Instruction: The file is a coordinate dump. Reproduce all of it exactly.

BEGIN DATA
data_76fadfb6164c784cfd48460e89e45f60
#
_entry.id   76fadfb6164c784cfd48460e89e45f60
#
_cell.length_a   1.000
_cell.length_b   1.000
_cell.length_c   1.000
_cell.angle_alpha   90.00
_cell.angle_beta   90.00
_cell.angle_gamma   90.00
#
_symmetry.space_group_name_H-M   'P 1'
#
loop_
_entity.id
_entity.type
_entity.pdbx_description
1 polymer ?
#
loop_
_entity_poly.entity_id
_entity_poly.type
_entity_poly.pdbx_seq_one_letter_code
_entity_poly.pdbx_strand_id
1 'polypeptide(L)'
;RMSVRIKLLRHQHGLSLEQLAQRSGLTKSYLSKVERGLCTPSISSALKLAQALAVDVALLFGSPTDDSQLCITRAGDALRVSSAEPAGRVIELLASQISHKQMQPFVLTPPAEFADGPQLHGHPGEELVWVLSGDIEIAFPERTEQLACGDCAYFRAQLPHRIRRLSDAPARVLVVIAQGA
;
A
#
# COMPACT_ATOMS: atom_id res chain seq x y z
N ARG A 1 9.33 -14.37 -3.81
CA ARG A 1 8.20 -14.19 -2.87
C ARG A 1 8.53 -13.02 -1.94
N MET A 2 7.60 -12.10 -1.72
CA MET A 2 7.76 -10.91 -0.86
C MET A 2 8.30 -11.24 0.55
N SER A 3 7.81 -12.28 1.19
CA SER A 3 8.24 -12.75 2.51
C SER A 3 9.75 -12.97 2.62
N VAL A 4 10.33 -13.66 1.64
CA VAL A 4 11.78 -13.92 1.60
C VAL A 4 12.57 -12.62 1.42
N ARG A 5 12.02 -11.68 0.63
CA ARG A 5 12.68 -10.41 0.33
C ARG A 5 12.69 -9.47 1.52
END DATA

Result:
data_76fadfb6164c784cfd48460e89e45f60
#
_entry.id   76fadfb6164c784cfd48460e89e45f60
#
_cell.length_a   1.000
_cell.length_b   1.000
_cell.length_c   1.000
_cell.angle_alpha   90.00
_cell.angle_beta   90.00
_cell.angle_gamma   90.00
#
_symmetry.space_group_name_H-M   'P 1'
#
loop_
_entity.id
_entity.type
_entity.pdbx_description
1 polymer ?
#
loop_
_entity_poly.entity_id
_entity_poly.type
_entity_poly.pdbx_seq_one_letter_code
_entity_poly.pdbx_strand_id
1 'polypeptide(L)'
;RMSVRIKLLRHQHGLSLEQLAQRSGLTKSYLSKVERGLCTPSISSALKLAQALAVDVALLFGSPTDDSQLCITRAGDALRVSSAEPAGRVIELLASQISHKQMQPFVLTPPAEFADGPQLHGHPGEELVWVLSGDIEIAFPERTEQLACGDCAYFRAQLPHRIRRLSDAPARVLVVIAQGA
;
A
#
# COMPACT_ATOMS: atom_id res chain seq x y z
N ARG A 1 9.33 -14.37 -3.81
CA ARG A 1 8.20 -14.19 -2.87
C ARG A 1 8.53 -13.02 -1.94
N MET A 2 7.60 -12.10 -1.72
CA MET A 2 7.76 -10.91 -0.86
C MET A 2 8.30 -11.24 0.55
N SER A 3 7.81 -12.28 1.19
CA SER A 3 8.24 -12.75 2.51
C SER A 3 9.75 -12.97 2.62
N VAL A 4 10.33 -13.66 1.64
CA VAL A 4 11.78 -13.92 1.60
C VAL A 4 12.57 -12.62 1.42
N ARG A 5 12.02 -11.68 0.63
CA ARG A 5 12.68 -10.41 0.33
C ARG A 5 12.69 -9.47 1.52